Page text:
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Are Assisted Living Referral Sites A Good Thing?

Are Assisted Living Referral Sites A Good Thing?

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Summary: As we have developed this site, we have gotten a lot of interest from other, large national "referral" companies to partner with us. We have tentatively done so with several of them - but the question remains, and is often asked - are referral sites a good thing? We'll offer our experience and thoughts (so far) as to what we think referral sites bring to the table, if anything.

Written By: - Founder/Editor for Assisted Living Directory

Can You Trust Referral Sites?

It's interesting who comes a'knockin when your site is is doing well (as, thankfully, ours is at the moment). Little did I know when I started this site years ago that affiliate and referral sites would be big business in the assisted living industry - and a number of these companies have approached us recently to partner with them. Can You Trust Referral Sites?Having a successful assisted living referral site makes a lot of sense - since so many baby boomers are about to retire - many of whom may be considering assisted living. One referral to an assisted living facility for a qualified "lead" (a person genuinely interested in finding assisted living for him/herself or a loved one) could end up earning the person who generated the lead some big bucks.

Sounds a little well....greedy, doesn't it? We'll, It can be - and in my relatively limited experience with this, some companies are pretty aggressive and don't seem to really care about the well being of the potential "client" over the number of dollar signs they can muster up. There are a few "services" out there that only generate and sell leads, and have very little experience in elder care, and can't ask or answer any of the important questions that come up. Many times, the family or senior will end up getting hounded by phone, mail and e-mail after the lead is farmed out to hundreds of facilities, regardless of what they offer, or if they are a good match for the person/persons interested.

One of the biggest problems is that many times people have no idea they are on a referral or affiliate site, and submit their personal information before they know what they are getting themselves into..

There are, thankfully, some companies out there that do offer a fine service, and who do have boatloads of experience in elder care and placement - and they are often times willing to offer free advice and placement help. These "good" referral sites have a positive working relationship with sometimes thousands of facilities offering widely differing levels of service, so it is easy for them to help you navigate through the maze of assisted living. They do get paid for placements - let's be clear - but in this day and age, who doesn't collect a fee for their services and expertise? The trick is to find someone who can deliver the advising and expertise that most families need - without misleading them into a bad situation, the wrong facility, or into an unreasonable contract. If they truly offer a helpful service to you and qualified advice, and can do much of the groundwork for you - it may be worth having the help.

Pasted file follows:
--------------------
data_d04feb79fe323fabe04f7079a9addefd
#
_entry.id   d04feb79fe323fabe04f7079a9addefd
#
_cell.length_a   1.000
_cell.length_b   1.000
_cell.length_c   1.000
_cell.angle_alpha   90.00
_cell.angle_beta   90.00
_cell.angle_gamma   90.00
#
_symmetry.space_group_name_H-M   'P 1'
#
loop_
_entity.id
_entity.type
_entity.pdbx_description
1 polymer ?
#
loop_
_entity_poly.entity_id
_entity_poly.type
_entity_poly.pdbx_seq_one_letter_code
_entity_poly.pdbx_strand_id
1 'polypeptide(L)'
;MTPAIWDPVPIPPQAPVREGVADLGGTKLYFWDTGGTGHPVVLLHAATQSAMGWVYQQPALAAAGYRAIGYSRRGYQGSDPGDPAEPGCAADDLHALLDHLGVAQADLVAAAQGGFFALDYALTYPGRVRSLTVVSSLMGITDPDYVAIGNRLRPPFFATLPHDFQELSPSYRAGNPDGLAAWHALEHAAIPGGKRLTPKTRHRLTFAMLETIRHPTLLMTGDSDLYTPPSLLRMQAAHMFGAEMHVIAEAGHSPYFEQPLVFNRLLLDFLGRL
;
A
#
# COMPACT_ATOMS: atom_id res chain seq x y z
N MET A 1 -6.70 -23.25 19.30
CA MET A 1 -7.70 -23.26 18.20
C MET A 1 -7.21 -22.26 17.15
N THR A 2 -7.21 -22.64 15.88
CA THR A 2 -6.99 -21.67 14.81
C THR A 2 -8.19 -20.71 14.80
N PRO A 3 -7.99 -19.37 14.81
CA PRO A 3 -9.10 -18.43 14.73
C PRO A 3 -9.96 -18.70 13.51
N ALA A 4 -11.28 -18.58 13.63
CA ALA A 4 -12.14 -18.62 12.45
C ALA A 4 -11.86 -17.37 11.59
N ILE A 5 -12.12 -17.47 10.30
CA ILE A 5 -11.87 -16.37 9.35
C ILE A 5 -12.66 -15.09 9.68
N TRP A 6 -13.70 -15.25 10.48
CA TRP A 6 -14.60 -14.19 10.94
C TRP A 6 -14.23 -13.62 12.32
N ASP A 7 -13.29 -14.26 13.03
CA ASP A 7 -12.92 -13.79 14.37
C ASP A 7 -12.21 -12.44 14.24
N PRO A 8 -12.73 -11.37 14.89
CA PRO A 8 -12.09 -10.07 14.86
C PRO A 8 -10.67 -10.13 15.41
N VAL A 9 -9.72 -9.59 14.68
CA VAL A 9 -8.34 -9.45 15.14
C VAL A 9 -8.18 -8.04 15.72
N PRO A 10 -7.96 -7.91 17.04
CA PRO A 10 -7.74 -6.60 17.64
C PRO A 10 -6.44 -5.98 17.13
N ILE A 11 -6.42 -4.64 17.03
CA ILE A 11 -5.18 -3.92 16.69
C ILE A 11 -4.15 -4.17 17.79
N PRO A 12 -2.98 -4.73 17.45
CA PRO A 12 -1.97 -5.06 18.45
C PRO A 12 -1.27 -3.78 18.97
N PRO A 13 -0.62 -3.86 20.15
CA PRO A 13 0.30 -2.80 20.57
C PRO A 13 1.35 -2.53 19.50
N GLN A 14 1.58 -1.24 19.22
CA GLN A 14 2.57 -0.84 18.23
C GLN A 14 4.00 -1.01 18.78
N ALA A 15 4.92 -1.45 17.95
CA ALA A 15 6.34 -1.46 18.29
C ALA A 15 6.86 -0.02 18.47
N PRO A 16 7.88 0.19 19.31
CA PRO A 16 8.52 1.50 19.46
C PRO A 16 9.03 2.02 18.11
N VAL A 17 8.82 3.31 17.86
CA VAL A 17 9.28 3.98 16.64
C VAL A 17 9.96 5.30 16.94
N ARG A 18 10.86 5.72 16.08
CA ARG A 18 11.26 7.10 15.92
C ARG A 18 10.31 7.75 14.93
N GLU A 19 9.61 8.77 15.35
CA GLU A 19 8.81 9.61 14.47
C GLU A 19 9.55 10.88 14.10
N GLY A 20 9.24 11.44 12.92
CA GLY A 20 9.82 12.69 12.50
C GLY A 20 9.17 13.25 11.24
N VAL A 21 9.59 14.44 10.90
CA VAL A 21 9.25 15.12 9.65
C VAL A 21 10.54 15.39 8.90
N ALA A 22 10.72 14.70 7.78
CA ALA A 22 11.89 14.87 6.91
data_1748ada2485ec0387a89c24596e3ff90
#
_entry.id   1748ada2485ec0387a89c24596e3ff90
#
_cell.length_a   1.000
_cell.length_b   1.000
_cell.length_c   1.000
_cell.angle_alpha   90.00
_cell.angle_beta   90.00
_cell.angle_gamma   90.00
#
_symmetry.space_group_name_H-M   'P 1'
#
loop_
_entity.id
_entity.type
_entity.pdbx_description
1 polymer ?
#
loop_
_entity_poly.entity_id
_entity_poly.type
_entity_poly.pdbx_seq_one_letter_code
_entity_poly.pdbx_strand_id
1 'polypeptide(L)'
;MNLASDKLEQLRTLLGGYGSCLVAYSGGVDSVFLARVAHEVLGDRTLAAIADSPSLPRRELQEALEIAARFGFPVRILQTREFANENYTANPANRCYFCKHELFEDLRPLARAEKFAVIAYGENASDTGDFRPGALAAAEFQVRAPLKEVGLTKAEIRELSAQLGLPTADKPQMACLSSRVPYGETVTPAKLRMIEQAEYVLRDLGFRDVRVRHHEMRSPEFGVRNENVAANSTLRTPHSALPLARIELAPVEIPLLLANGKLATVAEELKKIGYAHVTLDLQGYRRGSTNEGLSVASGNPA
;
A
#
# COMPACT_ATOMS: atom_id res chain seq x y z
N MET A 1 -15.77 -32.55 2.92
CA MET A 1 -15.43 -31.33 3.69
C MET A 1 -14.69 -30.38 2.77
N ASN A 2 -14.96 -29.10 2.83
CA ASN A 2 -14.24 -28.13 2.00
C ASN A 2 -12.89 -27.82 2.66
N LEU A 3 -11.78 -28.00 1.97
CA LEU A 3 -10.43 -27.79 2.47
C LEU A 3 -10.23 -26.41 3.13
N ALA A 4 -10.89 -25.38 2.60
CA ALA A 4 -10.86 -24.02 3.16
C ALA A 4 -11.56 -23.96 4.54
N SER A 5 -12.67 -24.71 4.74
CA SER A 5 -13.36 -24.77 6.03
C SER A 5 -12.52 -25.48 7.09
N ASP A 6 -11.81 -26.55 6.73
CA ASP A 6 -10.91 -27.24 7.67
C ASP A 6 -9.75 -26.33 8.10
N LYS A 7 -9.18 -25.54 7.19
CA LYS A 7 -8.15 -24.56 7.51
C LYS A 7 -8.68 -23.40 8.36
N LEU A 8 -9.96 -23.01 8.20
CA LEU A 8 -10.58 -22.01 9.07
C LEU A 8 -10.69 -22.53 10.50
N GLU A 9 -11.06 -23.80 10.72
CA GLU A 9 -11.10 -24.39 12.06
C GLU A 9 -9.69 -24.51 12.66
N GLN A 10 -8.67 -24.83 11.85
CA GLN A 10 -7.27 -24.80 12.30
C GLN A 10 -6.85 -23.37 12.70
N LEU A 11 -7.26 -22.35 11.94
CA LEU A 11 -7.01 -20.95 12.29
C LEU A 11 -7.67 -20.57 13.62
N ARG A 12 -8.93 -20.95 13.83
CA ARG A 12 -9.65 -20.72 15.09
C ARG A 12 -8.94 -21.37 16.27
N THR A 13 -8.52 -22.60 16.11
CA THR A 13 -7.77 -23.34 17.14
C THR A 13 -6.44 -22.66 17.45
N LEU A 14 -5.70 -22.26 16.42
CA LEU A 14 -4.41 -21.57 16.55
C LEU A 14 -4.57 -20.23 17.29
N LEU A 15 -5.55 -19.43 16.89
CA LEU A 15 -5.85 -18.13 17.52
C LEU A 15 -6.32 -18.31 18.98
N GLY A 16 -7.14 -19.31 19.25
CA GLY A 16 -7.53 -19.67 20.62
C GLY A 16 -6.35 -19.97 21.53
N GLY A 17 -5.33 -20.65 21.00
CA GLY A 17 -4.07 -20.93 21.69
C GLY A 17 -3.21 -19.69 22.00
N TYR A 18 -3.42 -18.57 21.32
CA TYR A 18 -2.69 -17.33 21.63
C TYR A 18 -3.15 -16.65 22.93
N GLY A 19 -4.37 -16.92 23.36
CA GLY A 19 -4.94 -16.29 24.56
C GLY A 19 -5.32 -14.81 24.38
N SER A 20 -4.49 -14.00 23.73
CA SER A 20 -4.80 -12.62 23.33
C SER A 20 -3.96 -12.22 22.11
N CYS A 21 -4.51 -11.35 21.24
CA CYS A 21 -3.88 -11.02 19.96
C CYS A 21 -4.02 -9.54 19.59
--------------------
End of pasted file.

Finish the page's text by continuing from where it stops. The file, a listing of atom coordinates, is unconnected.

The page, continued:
Finding and researching assisted living is an emotional and confusing process, and most of the time, people genuinely do need help somewhere along the way - often times becoming vulnerable to tricky marketing and empty promises. As with any industry, you'll find as many crooks as there are saviors.

And lastly, we would love to hear your feedback if you have used a referral site before. Please use the comment form below and let us know if you had a good or a bad experience! - David Besnette

    Here are some of our tips when you are researching assisted living facilities on the web - especially when you come across a site that asks you to give them personal information, phone numbers, e-mails etc. (most likely a referral site):

  • Find a privacy policy and read it - it will tell you what information they collect, and how they use it. If they don't have a privacy policy - don't bother.
  • Make sure you can opt-out (remove your information from their database)
  • Use an e-mail address that you don't care about too much - it's easy to create a new (and free) one using yahoo or hotmail
  • If you call or speak so someone, ask them directly - "are you a referral site?"
  • Ask them what qualifications they have in senior care
  • Find out if they sell your information
  • Have a family member with you when you give out any information whatsoever

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